But, I guess your right ... computers are so fast now days, whats an extra order of magnitude? Assuming worst case a resource starved shared hosting account gave as little as 40 request per second that still like 50K requests per day, you will probably hit other scalability issues before reading from the APC optcode cache becomes your bottleneck. On the other hand, if you can have 9X performance without too many engineering headaches, Why not? You could also set up a basic expire of an 1 hour and read must-re-validate headers so you only include webstart every hour or when people do a shift refresh. This could let shared hosting sites weather "slashdotings" while not losing much in terms of maintainability. Either way I don't think its a demand that we avoid MediaWiki start-up.

The main reason for starting up MediaWiki is to get its configuration. Once you have configuration, you can access things like:
  • Memcached
  • Cache directory settings
  • Module registration (including from extensions)
  • Dynamically generated content
The other reason is that it makes it far easier to implement cache invalidation (as opposed to expiry). For instance, when a user changes $wgAjaxWatch in LocalSettings.php, we want it to take effect immediately. If they have to wait an hour, they will file a bug before the hour ends, and rightly so. We can't just monitor the file timestamp of LocalSettings.php itself, since the user may have split up their configuration file into multiple files, like what Wikimedia does.
Starting MediaWiki allows us to implement complex cache invalidation policies, where resource caches are invalidated immediately based on any number of configured criteria. -- Tim Starling 02:49, 17 June 2010 (UTC)
It analogous to writing out .html or .js file for apache to serve or a poor man's squid cache. The dumb/fast entry point would (just like squid ) hit the rest of medaWiki every hour or so to check that the cache is still valid. It does not matter if the content is "dynamic" either way you will be unlinking the cached file or be purging the cache in the squids on any user interaction that invalidated it ( localsettings.php updates, preference change, message key update etc ). Then the dumb/fast entry point would just do the key-to-file check, find it missing then continue loading mediaWiki to build out the requested data. Yes you may need a separate LocalCacheSettings.php file or something like that. It was done this way in reaction to people saying going through mediawiki would be too slow. But as mentioned above I see no problem incurring mediaWiki's extra startup-time cost, and pointing the "poor man" to squid install documentation. Mdale 23:39, 17 June 2010 (UTC)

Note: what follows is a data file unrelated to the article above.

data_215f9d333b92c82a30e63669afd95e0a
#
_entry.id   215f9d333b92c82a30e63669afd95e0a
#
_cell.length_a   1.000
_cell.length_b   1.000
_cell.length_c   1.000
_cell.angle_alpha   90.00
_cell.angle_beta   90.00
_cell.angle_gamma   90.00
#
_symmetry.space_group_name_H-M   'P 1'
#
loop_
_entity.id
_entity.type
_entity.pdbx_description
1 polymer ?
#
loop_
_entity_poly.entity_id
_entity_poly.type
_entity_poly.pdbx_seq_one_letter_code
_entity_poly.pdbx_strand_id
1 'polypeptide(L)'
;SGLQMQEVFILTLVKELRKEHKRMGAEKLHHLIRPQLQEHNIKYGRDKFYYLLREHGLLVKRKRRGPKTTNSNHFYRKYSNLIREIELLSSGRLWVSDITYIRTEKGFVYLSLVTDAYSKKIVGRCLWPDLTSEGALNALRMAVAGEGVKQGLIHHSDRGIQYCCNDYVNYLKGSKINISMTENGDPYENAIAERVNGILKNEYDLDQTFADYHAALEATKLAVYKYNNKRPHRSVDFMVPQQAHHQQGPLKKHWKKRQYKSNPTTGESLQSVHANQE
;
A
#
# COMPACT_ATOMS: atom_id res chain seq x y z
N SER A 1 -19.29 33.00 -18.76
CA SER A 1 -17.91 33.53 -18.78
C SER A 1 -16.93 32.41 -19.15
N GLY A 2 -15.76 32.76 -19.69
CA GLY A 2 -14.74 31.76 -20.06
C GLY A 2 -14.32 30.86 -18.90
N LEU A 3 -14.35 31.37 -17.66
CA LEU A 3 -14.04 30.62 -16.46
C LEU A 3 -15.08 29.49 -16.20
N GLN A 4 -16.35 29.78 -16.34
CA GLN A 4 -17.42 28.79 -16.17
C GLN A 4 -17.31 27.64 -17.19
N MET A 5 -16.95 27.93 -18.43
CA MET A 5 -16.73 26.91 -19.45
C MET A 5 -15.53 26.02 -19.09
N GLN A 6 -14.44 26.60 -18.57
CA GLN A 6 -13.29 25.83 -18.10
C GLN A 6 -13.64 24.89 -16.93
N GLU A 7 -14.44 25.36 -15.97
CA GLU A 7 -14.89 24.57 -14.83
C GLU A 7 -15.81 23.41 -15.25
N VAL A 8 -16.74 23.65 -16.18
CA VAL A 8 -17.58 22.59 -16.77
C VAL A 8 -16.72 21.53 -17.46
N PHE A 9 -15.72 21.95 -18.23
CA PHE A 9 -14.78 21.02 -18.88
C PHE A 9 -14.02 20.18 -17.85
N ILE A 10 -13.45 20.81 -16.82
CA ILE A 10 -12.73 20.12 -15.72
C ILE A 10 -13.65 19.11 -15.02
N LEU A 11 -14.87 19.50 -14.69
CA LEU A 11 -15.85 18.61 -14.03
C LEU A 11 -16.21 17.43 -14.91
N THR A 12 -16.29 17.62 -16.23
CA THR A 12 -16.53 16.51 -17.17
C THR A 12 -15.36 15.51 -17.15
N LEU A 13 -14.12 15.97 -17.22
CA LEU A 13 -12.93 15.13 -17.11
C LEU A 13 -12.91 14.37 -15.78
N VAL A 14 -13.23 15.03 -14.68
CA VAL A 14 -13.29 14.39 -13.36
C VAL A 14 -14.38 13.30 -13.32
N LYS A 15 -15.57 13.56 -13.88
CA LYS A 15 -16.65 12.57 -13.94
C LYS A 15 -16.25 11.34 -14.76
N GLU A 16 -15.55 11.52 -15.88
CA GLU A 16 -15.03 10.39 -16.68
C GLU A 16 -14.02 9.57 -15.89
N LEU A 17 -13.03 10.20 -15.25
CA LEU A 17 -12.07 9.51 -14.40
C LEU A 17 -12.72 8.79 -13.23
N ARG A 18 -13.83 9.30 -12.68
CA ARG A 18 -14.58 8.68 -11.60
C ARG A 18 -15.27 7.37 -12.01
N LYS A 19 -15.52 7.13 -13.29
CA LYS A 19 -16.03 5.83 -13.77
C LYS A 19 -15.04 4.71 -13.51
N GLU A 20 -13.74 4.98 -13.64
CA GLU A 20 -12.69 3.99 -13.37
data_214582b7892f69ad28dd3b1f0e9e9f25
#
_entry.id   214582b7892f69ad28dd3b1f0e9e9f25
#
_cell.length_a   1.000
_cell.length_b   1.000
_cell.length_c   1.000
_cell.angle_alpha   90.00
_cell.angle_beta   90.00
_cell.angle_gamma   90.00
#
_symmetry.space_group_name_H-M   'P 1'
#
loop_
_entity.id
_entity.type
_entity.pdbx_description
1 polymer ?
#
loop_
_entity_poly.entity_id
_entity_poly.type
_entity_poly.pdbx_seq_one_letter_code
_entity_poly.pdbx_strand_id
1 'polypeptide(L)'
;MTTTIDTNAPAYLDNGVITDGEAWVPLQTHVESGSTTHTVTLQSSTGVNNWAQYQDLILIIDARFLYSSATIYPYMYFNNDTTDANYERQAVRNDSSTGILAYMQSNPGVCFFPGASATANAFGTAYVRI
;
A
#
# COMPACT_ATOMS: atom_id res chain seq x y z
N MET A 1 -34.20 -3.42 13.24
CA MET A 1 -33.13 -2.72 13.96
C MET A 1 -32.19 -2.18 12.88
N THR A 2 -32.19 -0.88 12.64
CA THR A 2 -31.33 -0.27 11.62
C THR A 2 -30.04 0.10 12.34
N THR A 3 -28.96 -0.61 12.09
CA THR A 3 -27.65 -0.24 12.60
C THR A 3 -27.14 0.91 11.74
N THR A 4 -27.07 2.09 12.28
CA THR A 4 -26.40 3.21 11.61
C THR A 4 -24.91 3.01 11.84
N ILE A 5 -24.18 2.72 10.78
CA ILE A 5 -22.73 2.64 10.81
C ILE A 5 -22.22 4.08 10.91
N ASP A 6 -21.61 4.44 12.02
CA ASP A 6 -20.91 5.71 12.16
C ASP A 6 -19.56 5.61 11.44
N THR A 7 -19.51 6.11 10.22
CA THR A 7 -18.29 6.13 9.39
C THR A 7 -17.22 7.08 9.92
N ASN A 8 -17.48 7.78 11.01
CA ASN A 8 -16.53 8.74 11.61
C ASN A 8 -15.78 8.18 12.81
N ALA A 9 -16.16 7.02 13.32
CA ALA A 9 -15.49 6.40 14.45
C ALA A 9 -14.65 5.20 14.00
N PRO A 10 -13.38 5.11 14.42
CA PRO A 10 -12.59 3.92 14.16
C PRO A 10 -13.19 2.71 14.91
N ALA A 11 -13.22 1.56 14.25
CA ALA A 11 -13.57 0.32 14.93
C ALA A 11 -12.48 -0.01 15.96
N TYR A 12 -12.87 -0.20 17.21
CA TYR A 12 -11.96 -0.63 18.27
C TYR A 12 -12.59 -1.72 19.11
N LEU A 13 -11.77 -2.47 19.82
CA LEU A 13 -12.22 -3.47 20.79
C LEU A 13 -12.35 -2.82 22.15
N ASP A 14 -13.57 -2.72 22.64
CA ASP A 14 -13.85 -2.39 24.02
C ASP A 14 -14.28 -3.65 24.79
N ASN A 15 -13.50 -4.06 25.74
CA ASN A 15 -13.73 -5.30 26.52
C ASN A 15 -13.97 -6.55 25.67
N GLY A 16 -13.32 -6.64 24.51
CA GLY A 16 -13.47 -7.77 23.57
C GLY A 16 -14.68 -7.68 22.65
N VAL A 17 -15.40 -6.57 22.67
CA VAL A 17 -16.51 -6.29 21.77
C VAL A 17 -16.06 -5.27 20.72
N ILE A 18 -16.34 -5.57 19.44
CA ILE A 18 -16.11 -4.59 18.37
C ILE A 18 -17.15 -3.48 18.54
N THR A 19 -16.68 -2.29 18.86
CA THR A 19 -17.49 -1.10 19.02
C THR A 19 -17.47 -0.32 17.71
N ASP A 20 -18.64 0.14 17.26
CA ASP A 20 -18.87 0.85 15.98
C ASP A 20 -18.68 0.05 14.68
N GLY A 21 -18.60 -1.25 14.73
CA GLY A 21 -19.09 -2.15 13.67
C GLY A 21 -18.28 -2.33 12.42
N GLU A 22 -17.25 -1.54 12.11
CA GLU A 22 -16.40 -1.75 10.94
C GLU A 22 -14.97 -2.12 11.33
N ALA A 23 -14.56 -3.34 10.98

The registration interface[edit]

For PHP callers, there is some value in registering and grouping scripts. For event-driven loading, there is even more value in it.

I propose splitting up registration of core and extension scripts, similar to what we do with special pages and autoload classes, to avoid excessive performance overhead when loading DefaultSettings.php. Core scripts should be registered in a static member variable of the script loader class, and extension scripts should be registered in a global variable with the same format.

Like in AutoLoader.php, core filenames should be relative to $IP, and extension filenames should be absolute.

A possible format would be to have files and groups of files sharing the same namespace. A file could be registered with:

  'jquery.ui.draggable' => array( 'file' => 'js/jquery/ui/draggable.js' ),

Or with shortcut notation:

  'jquery.ui.draggable' => 'js/jquery/ui/draggable.js',

The type can be guessed from the filename. Type classification only needs to be done for requested files so the performance overhead would not be too onerous. However, dynamically generated content would need a type option: